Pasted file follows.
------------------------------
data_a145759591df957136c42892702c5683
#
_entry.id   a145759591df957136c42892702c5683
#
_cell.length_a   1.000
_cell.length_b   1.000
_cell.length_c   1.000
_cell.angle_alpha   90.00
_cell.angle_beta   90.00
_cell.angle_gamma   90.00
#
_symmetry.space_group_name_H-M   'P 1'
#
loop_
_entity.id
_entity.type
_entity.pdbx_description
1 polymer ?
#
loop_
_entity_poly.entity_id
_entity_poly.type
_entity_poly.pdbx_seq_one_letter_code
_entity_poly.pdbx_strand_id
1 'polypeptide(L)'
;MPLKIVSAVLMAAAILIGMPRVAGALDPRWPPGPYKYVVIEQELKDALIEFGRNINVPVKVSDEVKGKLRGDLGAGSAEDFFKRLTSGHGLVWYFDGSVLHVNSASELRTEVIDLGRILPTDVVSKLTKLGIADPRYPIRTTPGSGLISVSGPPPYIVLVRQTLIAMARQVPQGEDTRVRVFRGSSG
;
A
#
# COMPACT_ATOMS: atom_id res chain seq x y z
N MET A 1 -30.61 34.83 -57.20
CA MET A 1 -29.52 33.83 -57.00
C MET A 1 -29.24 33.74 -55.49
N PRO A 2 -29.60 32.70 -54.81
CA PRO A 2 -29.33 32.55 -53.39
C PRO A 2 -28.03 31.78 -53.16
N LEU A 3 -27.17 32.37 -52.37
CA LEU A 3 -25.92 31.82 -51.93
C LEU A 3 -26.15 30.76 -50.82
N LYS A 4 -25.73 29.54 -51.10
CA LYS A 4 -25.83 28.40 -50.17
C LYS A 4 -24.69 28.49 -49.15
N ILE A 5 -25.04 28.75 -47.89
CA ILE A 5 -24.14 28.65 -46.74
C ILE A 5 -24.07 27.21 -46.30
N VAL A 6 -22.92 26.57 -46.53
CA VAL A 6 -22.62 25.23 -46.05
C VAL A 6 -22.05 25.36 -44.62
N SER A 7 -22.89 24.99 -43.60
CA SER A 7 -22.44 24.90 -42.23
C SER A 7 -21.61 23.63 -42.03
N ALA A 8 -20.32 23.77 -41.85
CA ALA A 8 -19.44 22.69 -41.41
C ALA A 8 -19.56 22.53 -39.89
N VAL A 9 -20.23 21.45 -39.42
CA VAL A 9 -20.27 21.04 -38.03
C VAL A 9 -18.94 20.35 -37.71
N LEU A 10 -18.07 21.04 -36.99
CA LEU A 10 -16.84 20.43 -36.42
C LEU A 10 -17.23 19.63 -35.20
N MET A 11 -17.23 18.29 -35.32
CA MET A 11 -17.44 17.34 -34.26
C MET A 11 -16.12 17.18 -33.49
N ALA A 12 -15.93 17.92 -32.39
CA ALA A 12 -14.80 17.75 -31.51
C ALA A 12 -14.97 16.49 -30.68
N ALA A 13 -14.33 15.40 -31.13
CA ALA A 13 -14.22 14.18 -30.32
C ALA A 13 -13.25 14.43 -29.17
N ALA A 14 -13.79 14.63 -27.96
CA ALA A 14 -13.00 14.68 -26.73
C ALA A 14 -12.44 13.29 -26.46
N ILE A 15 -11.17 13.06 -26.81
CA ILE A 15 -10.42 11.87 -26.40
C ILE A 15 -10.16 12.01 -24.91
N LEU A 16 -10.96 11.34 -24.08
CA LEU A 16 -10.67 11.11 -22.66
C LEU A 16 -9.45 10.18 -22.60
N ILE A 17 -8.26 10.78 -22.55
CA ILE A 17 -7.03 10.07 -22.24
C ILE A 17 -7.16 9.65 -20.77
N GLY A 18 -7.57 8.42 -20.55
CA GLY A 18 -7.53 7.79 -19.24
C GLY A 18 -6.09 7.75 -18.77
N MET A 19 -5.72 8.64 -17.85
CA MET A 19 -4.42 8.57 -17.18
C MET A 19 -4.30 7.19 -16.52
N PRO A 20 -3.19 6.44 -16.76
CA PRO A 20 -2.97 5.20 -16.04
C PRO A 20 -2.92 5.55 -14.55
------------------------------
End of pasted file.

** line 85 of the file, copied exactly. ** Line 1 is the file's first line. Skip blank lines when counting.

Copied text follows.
N MET A 19 -5.72 8.64 -17.85